Based on his model, Hubbert predicted that American oil production would peak between 1965 and 1970, approximately 40 years after the peak in US oil discoveries. He gave a paper on his theory in 1956 at a meeting of the American Petroleum Institute, and was regarded as crazy. But he turned out to be right, as American oil production peaked in 1971. Subsequently, about 50 oil-producing countries have reached their production peak. These countries include the former Soviet Union (which peaked in 1987), Brunei (1979), Libya (1970), Iran (1974), and Indonesia (1997). The peak in global oil discoveries occurred in 1964, and new applications of Hubbert's model suggest that global production should be reaching its maximum rather soon and then start falling. Optimistic studies suggest that 2020 will be the peak; more realistic models indicate that it will arrive later in this decade. The peak oil hypothesis is, therefore, that global oil production is at maximum output already, or shortly will be, and that oil production will subsequently decline. One expects, in this scenario, that easily recovered and cheaply processed oil is the first to peak out, followed by deposits in hard to reach areas (such as beneath the oceans) and/or with plenty of sulfur and other impurities.
Shell Canada, for example, has announced that it will increase its investment in the Alberta tar sands to $7.3 billion from $4 billion, in the hope of producing an additional 100,000 barrels a day. This is a huge capital expenditure for a relatively small increment in output. This and other examples suggested, as peak oil theorists warn, that we are at the end of an era of plentiful and inexpensive hydrocarbon-based energy, which will require a massive commitment to conservation and finding alternative energy sources.The threat of peaking oil output is made all the more serious by demand that continues to surge, driven not only by expanding US consumption, but by rapidly rising demand from China, India and other developing nations. Analysts note in particular that over 40 percent of recent increases in global demand for oil is from China, and that it is driven by the growth of income and almost insensitive to price. According to the IEA's own data, global oil demand of about 84 million barrels per day is running smack into an equivalent production capacity, leaving no spare capacity at all in the event of unforeseen problems.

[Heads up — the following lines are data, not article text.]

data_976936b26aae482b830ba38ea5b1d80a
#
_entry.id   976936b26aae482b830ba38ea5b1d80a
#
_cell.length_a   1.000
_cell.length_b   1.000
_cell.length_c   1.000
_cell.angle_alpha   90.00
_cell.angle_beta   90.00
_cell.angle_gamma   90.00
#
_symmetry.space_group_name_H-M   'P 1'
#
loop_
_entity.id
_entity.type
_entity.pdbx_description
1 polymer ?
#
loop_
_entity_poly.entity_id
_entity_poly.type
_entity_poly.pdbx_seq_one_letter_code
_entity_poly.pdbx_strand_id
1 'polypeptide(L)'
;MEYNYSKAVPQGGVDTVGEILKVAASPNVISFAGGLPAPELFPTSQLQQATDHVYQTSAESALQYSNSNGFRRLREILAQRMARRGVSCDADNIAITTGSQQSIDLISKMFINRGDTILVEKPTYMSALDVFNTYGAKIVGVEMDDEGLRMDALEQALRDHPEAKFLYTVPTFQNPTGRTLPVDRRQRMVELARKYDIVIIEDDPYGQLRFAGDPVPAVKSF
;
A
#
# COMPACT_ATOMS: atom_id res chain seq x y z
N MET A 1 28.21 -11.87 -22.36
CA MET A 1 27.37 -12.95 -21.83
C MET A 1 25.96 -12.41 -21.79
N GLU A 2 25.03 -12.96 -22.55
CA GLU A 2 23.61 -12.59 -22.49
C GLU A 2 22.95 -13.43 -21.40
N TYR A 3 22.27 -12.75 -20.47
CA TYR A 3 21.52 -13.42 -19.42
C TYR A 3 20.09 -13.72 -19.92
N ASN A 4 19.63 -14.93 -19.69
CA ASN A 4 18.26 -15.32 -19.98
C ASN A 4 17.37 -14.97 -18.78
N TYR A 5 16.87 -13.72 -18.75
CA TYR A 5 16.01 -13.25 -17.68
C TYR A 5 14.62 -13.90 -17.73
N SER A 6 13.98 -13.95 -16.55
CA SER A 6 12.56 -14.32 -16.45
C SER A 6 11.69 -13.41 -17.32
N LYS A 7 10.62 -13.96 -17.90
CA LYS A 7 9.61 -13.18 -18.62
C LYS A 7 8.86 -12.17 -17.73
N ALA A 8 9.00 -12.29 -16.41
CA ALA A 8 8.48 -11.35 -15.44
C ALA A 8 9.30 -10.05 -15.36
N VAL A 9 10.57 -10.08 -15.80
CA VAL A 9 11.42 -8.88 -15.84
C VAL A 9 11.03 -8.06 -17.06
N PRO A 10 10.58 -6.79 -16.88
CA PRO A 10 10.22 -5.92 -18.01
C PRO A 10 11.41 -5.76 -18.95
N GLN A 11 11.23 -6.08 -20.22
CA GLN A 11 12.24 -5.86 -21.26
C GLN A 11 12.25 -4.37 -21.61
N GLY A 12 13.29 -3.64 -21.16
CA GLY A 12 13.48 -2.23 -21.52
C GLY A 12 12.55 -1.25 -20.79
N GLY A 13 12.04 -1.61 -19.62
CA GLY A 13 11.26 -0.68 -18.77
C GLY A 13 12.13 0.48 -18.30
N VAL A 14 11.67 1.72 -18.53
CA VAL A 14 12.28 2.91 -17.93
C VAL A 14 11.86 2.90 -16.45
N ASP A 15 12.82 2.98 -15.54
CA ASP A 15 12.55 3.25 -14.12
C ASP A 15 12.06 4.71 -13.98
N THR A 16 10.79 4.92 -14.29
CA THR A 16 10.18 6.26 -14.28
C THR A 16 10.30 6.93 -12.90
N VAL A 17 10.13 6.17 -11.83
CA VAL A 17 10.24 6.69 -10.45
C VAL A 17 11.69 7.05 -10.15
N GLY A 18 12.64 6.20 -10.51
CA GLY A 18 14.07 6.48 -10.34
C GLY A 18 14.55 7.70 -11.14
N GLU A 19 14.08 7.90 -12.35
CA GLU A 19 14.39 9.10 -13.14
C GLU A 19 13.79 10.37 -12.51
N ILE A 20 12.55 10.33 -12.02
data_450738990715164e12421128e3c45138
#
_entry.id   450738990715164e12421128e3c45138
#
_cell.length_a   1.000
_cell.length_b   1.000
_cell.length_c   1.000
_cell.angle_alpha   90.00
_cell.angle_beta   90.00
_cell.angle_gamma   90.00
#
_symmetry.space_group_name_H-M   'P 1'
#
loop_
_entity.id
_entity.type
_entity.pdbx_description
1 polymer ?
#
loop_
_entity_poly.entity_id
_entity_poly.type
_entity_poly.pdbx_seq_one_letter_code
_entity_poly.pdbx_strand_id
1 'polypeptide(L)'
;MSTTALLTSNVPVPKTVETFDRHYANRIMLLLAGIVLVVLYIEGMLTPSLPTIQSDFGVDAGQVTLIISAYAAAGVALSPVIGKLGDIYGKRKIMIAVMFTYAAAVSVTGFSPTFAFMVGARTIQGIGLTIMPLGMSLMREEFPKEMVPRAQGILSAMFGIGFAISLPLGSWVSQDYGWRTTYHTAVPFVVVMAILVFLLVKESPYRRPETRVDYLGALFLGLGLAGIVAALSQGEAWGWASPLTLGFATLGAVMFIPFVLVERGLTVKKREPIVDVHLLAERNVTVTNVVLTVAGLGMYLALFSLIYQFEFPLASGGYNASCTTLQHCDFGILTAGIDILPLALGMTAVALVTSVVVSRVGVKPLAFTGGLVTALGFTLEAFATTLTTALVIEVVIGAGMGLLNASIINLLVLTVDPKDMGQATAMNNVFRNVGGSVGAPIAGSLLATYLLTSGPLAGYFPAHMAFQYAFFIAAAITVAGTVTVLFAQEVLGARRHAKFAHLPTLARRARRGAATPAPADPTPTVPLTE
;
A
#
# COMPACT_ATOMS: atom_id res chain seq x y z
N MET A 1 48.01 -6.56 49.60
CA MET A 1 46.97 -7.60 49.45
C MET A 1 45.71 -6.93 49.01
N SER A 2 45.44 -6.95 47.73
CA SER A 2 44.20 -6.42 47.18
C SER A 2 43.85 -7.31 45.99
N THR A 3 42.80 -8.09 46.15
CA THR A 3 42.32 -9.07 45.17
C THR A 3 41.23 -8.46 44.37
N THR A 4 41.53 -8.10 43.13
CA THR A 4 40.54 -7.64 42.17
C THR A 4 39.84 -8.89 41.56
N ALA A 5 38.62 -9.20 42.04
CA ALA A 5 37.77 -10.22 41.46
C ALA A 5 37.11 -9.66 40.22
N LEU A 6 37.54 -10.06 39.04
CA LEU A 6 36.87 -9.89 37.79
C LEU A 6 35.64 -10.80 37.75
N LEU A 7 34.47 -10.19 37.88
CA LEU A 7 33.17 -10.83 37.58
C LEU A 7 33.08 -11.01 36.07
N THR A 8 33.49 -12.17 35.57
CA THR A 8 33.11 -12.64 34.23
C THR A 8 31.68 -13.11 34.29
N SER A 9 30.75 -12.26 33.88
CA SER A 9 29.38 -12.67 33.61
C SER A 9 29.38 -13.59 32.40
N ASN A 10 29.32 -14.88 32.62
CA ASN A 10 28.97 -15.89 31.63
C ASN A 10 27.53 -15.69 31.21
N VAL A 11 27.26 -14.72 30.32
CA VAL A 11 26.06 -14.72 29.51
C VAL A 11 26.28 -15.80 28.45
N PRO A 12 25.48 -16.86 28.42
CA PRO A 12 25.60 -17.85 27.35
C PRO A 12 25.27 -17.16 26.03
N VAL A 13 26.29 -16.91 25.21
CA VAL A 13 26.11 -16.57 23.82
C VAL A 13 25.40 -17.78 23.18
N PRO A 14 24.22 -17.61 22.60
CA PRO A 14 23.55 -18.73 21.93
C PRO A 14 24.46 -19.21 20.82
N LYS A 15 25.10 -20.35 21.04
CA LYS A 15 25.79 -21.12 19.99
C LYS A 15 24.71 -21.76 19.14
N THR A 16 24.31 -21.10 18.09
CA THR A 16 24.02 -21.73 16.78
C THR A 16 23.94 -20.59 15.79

There is no precedent for this situation, as previous energy crises have been the consequence of deliberate restrictions on supply. Oil - and especially cheap oil - is of course a finite resource, but for more than a century, production volumes have always matched demand. The IEA and other organizations' projections of demand and supply simply assume that increased demand will be met, mostly from the fields of Saudi Arabia. Until recently, Saudi production was even confidently expected to double over the next two decades. Yet neither the IEA nor any other non-OPEC organization has credible data on Middle Eastern reserves and output. To get a measure of how high in the sky this pie of limitless production capacity was, consider that analysts at present are reduced to guesstimating Saudi output by counting the number of tankers that leave the country's oil ports. Saudi authorities continue to promise that they will expand production to meet world consumption needs. But confidence in their ability to do so has waned sharply in recent months, as promises are one thing and performance is another. Worsening supply constraints appears to confirm skeptics’ claims that the Saudis lack the production capacity to continue playing their longstanding linchpin role in global oil markets.
Peak oil theorists thus argue that with recoverable reserves of oil limited, energy costs are likely to increase. However, the serious peak oil warnings are coming from people like Matt Simmons, chairman of Simmons and Company International (www.simmonsco-intl.com), an oil investment bank and an advisor to US Vice President Dick Cheney's 2001 Energy Task Force. In other words, he's an oil industry insider. He even supports drilling in the highly fragile ecosystem of the Arctic, for example, which is anathema to most people outside of the oil industry. But he's also an intelligent and principled player in the oil markets, who began wondering a few years ago if optimistic outlooks for oil production, especially from Saudi Arabian oil fields, were realistic. Saudi Arabia, as noted above, is the only producer with the potential spare capacity to supply increasing demand. The key issue for Simmons was that 90% of Saudi production comes from just 5 big fields, about a half-century old, and there has been no credible data on production for over two decades.